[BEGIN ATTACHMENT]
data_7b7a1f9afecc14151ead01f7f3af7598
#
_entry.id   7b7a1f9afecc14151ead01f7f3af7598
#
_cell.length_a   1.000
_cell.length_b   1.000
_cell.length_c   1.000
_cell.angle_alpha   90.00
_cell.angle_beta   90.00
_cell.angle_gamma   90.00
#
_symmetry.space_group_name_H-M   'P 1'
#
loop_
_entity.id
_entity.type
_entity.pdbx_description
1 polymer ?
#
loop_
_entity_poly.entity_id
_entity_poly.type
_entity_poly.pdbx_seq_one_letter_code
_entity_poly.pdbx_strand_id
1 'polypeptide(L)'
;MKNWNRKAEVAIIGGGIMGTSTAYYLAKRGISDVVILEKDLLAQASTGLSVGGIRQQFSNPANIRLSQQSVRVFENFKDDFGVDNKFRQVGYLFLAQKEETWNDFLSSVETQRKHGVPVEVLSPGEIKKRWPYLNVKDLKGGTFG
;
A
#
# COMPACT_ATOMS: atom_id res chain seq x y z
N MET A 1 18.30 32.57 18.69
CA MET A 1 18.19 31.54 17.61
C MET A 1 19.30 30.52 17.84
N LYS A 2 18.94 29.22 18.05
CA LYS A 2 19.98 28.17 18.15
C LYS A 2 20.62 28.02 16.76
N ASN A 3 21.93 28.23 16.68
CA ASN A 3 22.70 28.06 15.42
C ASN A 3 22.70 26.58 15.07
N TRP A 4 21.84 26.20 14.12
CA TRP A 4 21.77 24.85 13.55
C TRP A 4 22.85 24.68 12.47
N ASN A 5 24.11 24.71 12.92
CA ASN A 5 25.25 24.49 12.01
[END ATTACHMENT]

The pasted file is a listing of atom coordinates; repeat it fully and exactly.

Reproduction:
data_7b7a1f9afecc14151ead01f7f3af7598
#
_entry.id   7b7a1f9afecc14151ead01f7f3af7598
#
_cell.length_a   1.000
_cell.length_b   1.000
_cell.length_c   1.000
_cell.angle_alpha   90.00
_cell.angle_beta   90.00
_cell.angle_gamma   90.00
#
_symmetry.space_group_name_H-M   'P 1'
#
loop_
_entity.id
_entity.type
_entity.pdbx_description
1 polymer ?
#
loop_
_entity_poly.entity_id
_entity_poly.type
_entity_poly.pdbx_seq_one_letter_code
_entity_poly.pdbx_strand_id
1 'polypeptide(L)'
;MKNWNRKAEVAIIGGGIMGTSTAYYLAKRGISDVVILEKDLLAQASTGLSVGGIRQQFSNPANIRLSQQSVRVFENFKDDFGVDNKFRQVGYLFLAQKEETWNDFLSSVETQRKHGVPVEVLSPGEIKKRWPYLNVKDLKGGTFG
;
A
#
# COMPACT_ATOMS: atom_id res chain seq x y z
N MET A 1 18.30 32.57 18.69
CA MET A 1 18.19 31.54 17.61
C MET A 1 19.30 30.52 17.84
N LYS A 2 18.94 29.22 18.05
CA LYS A 2 19.98 28.17 18.15
C LYS A 2 20.62 28.02 16.76
N ASN A 3 21.93 28.23 16.68
CA ASN A 3 22.70 28.06 15.42
C ASN A 3 22.70 26.58 15.07
N TRP A 4 21.84 26.20 14.12
CA TRP A 4 21.77 24.85 13.55
C TRP A 4 22.85 24.68 12.47
N ASN A 5 24.11 24.71 12.92
CA ASN A 5 25.25 24.49 12.01